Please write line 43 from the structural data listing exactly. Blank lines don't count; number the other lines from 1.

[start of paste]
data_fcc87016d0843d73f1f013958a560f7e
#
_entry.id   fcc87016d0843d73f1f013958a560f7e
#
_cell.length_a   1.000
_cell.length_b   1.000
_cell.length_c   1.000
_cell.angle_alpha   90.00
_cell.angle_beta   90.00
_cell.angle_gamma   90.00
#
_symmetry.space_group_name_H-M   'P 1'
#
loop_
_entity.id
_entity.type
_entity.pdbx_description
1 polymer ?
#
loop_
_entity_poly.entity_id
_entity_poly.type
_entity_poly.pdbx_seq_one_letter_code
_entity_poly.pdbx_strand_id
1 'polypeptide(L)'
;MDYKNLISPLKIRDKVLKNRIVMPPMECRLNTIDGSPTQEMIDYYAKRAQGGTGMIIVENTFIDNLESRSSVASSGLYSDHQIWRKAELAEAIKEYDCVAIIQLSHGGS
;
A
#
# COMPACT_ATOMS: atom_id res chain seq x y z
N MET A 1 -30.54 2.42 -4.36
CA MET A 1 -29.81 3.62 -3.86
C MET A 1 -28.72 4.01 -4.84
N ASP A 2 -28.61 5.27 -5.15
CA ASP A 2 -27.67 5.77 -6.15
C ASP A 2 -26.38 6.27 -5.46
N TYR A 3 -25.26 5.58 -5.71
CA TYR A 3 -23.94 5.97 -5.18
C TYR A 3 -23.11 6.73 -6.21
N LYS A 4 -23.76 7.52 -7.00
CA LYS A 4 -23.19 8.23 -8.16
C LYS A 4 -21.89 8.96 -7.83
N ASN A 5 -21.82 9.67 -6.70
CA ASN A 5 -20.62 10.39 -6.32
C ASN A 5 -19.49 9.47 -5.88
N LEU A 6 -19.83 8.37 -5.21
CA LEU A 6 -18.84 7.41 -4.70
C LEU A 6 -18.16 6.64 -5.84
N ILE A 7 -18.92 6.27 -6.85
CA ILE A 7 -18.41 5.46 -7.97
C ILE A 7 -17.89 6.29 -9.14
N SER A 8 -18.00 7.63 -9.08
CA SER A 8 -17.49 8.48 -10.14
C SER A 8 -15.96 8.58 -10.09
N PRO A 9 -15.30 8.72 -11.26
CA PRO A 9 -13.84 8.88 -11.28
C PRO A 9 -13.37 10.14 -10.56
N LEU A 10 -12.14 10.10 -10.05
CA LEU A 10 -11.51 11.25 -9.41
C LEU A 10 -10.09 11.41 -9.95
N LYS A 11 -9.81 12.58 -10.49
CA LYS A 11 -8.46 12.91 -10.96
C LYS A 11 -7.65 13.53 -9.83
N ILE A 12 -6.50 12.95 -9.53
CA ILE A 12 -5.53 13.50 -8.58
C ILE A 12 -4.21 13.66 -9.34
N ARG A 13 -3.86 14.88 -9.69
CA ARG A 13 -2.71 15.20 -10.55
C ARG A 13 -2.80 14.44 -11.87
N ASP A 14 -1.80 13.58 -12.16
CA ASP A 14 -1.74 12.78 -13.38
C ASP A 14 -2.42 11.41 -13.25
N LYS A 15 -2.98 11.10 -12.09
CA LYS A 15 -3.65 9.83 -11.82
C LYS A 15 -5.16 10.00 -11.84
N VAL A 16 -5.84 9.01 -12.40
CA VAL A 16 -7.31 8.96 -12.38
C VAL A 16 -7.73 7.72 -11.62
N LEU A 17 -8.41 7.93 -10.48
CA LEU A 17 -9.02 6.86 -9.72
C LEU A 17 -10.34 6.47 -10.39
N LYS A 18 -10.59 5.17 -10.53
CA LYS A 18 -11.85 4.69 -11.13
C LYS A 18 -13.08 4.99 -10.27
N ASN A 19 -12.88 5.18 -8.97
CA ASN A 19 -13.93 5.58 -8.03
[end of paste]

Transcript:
N ASN A 5 -21.82 9.67 -6.70